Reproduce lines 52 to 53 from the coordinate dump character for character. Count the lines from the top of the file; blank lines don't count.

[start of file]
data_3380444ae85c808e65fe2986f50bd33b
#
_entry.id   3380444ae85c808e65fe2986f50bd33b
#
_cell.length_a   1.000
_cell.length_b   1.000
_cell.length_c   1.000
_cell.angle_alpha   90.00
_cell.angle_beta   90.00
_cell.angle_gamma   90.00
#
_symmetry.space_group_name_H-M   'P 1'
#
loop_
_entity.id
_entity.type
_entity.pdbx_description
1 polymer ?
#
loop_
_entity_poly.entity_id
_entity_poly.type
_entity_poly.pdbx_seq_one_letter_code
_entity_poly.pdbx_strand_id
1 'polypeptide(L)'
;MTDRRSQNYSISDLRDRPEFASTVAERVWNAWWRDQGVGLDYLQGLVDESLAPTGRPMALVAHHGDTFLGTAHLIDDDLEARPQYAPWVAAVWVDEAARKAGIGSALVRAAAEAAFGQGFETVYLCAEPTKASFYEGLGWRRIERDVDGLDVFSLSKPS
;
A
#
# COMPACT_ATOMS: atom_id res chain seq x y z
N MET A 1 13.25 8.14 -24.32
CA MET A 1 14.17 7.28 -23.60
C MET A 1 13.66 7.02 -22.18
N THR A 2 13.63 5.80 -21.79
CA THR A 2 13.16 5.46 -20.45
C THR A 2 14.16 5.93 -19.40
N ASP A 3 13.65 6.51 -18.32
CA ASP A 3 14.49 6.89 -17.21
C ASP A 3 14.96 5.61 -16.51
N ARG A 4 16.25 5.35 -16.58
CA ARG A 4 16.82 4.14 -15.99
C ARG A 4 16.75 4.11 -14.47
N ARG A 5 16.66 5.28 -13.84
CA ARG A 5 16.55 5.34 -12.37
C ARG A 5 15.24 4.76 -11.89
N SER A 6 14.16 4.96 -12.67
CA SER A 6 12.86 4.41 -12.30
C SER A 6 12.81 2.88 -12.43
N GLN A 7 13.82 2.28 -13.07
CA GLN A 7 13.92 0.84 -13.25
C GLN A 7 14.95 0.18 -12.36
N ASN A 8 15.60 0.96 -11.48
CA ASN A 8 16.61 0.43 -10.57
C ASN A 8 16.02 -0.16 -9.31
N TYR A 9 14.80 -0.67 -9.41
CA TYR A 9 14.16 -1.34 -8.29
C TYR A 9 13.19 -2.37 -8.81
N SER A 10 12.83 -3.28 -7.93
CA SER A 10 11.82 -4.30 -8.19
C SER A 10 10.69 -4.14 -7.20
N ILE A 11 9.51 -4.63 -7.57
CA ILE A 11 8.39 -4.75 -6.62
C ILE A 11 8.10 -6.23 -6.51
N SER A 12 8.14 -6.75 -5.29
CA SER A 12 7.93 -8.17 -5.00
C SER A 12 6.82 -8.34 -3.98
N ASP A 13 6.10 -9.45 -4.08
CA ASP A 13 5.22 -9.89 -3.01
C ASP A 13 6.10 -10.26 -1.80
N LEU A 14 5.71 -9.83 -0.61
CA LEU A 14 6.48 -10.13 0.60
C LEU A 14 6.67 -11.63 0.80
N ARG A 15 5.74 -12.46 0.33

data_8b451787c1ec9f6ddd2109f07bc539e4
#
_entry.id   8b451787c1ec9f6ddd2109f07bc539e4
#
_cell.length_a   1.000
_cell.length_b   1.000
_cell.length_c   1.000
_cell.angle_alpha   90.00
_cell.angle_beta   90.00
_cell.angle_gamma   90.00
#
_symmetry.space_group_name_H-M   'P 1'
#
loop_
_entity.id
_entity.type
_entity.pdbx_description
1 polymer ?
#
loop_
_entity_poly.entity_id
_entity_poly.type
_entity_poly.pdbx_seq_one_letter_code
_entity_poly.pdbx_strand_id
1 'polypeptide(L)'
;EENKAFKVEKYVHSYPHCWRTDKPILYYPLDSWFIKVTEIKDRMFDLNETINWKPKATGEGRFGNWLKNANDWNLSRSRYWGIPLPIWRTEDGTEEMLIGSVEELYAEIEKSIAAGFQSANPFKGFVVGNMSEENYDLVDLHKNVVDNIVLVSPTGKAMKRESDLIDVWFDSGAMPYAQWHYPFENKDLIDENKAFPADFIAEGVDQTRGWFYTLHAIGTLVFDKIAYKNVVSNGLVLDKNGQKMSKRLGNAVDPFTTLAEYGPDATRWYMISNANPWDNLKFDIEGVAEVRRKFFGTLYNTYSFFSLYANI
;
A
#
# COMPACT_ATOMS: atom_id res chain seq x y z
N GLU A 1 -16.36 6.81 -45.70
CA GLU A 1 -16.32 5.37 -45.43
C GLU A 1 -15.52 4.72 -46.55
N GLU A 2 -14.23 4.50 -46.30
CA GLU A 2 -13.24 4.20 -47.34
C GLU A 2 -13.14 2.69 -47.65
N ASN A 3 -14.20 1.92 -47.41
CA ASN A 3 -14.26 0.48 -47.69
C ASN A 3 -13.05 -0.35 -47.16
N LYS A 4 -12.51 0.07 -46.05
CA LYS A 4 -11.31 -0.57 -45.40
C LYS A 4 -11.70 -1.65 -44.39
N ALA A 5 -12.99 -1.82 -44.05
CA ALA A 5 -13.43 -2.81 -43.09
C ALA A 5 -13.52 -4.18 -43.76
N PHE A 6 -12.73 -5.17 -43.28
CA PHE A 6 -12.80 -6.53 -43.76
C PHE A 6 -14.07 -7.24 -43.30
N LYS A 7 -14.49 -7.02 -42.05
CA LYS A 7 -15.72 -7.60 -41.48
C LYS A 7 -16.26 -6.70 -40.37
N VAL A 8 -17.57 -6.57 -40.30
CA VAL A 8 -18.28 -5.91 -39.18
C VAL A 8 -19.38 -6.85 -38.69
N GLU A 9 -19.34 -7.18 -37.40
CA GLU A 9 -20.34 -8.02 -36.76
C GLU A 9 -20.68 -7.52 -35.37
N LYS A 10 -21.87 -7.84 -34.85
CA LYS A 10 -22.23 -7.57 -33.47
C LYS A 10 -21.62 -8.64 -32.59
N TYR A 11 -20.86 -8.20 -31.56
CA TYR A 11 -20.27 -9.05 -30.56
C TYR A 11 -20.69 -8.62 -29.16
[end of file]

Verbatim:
N ASN A 8 15.60 0.96 -11.48
CA ASN A 8 16.61 0.43 -10.57